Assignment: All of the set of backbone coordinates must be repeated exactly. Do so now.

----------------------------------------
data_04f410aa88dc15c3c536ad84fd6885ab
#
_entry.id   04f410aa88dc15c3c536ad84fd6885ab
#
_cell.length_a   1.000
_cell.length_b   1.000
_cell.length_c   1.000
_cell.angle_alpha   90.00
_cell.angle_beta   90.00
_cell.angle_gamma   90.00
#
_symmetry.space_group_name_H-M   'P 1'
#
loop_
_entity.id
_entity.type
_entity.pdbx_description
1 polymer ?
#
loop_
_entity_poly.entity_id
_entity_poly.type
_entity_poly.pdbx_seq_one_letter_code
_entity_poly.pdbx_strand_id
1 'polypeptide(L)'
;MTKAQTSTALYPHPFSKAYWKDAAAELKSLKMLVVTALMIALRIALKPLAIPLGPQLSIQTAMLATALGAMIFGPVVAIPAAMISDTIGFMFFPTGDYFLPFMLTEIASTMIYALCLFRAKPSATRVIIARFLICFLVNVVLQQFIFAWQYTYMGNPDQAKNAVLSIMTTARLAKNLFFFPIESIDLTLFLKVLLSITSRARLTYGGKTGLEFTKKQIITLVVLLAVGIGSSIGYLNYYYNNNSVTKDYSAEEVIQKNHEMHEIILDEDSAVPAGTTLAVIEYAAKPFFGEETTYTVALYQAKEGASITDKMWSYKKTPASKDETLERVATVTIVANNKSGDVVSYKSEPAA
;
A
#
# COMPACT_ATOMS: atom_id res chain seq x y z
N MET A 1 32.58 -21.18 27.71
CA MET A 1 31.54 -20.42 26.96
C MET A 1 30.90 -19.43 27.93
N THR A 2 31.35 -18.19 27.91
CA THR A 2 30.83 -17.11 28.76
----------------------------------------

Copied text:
data_04f410aa88dc15c3c536ad84fd6885ab
#
_entry.id   04f410aa88dc15c3c536ad84fd6885ab
#
_cell.length_a   1.000
_cell.length_b   1.000
_cell.length_c   1.000
_cell.angle_alpha   90.00
_cell.angle_beta   90.00
_cell.angle_gamma   90.00
#
_symmetry.space_group_name_H-M   'P 1'
#
loop_
_entity.id
_entity.type
_entity.pdbx_description
1 polymer ?
#
loop_
_entity_poly.entity_id
_entity_poly.type
_entity_poly.pdbx_seq_one_letter_code
_entity_poly.pdbx_strand_id
1 'polypeptide(L)'
;MTKAQTSTALYPHPFSKAYWKDAAAELKSLKMLVVTALMIALRIALKPLAIPLGPQLSIQTAMLATALGAMIFGPVVAIPAAMISDTIGFMFFPTGDYFLPFMLTEIASTMIYALCLFRAKPSATRVIIARFLICFLVNVVLQQFIFAWQYTYMGNPDQAKNAVLSIMTTARLAKNLFFFPIESIDLTLFLKVLLSITSRARLTYGGKTGLEFTKKQIITLVVLLAVGIGSSIGYLNYYYNNNSVTKDYSAEEVIQKNHEMHEIILDEDSAVPAGTTLAVIEYAAKPFFGEETTYTVALYQAKEGASITDKMWSYKKTPASKDETLERVATVTIVANNKSGDVVSYKSEPAA
;
A
#
# COMPACT_ATOMS: atom_id res chain seq x y z
N MET A 1 32.58 -21.18 27.71
CA MET A 1 31.54 -20.42 26.96
C MET A 1 30.90 -19.43 27.93
N THR A 2 31.35 -18.19 27.91
CA THR A 2 30.83 -17.11 28.76